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  1. #1
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    Default Your Character map help

    Thank you for replying to my question so promptly. You are wonderful. By the way, the ctrl-F9 brought up nothing at all. But I did find the character map in WORD - INSERT - SPECIAL CHARACTERS. And after reading how to superscript and subscript I now have that choice available as well. Also downloaded the ASCII map you referred to. I guess I am all charactered out now. Suse
    Please keep instructions very simple. Thanks for your help!

  2. #2
    Member Priam's Avatar
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    Not a problem. If you'd like to know more about character mappings, then there's an even more greatly expanded character set called Unicode that is fairly standardized, and receives some updates per need. You can see what's laid out in the code here: http://www.unicode.org/charts/ --and there's a lot more information on the subject elsewhere on the site if you're interested.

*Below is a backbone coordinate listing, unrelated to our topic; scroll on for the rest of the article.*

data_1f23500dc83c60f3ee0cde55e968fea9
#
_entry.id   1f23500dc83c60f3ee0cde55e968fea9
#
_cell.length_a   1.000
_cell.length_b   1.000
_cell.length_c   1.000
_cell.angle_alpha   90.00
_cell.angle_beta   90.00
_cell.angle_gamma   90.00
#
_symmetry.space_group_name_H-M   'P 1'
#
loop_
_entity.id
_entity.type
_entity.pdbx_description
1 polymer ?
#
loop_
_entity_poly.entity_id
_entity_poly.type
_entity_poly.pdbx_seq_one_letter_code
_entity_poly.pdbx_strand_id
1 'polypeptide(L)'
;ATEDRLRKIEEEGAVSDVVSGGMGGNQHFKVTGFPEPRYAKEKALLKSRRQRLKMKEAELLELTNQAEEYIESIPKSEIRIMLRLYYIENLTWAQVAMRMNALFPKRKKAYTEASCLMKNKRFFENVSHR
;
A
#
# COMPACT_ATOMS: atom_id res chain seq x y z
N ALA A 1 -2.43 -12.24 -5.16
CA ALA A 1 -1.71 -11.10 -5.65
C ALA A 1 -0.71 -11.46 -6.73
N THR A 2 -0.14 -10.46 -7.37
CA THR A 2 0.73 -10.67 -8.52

Looking at that, I can see there are significantly more fractions ( http://www.unicode.org/charts/PDF/U2150.pdf ) in the Unicode character set, but they are decidedly more difficult to use, and the method for so appears to change a little from program to program. To much shame, the Unicode official website doesn't seem to want to give any information on HOW to use Unicode.

    Actually, this: http://everything2.com/index.pl?node...code%20on%20E2 is a pretty good resource for learning practical information about Unicode. Give it a once-over.

    As far as the fraction-maker in Word, here's an alternate method: Go to the Insert menu, and click "Field..." Then, inside the little text box towards the bottom of that dialog box, take out the = sign that is already there, and put in your "eq \f(#,#)" code, and click OK. You can use this to fractionate numbers, words, phrases, whatever you want. Just be sure you close the parentheses at the end, and use a comma in between your numerator and denominator.
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